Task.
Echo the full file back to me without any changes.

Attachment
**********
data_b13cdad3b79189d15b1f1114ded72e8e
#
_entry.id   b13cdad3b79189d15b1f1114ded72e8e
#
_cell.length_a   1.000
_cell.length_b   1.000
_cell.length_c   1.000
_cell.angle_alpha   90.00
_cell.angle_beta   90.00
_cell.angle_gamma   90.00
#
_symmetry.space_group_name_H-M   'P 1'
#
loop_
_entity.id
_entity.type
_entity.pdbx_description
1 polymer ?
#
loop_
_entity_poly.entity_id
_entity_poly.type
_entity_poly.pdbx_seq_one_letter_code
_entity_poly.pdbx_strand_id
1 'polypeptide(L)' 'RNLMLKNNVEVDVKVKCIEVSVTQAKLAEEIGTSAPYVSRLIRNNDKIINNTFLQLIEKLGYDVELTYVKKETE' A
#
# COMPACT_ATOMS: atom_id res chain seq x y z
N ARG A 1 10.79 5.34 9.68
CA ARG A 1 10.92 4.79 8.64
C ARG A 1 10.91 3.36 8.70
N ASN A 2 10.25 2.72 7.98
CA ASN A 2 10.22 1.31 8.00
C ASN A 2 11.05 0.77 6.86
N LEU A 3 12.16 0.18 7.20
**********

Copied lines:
data_b13cdad3b79189d15b1f1114ded72e8e
#
_entry.id   b13cdad3b79189d15b1f1114ded72e8e
#
_cell.length_a   1.000
_cell.length_b   1.000
_cell.length_c   1.000
_cell.angle_alpha   90.00
_cell.angle_beta   90.00
_cell.angle_gamma   90.00
#
_symmetry.space_group_name_H-M   'P 1'
#
loop_
_entity.id
_entity.type
_entity.pdbx_description
1 polymer ?
#
loop_
_entity_poly.entity_id
_entity_poly.type
_entity_poly.pdbx_seq_one_letter_code
_entity_poly.pdbx_strand_id
1 'polypeptide(L)' 'RNLMLKNNVEVDVKVKCIEVSVTQAKLAEEIGTSAPYVSRLIRNNDKIINNTFLQLIEKLGYDVELTYVKKETE' A
#
# COMPACT_ATOMS: atom_id res chain seq x y z
N ARG A 1 10.79 5.34 9.68
CA ARG A 1 10.92 4.79 8.64
C ARG A 1 10.91 3.36 8.70
N ASN A 2 10.25 2.72 7.98
CA ASN A 2 10.22 1.31 8.00
C ASN A 2 11.05 0.77 6.86
N LEU A 3 12.16 0.18 7.20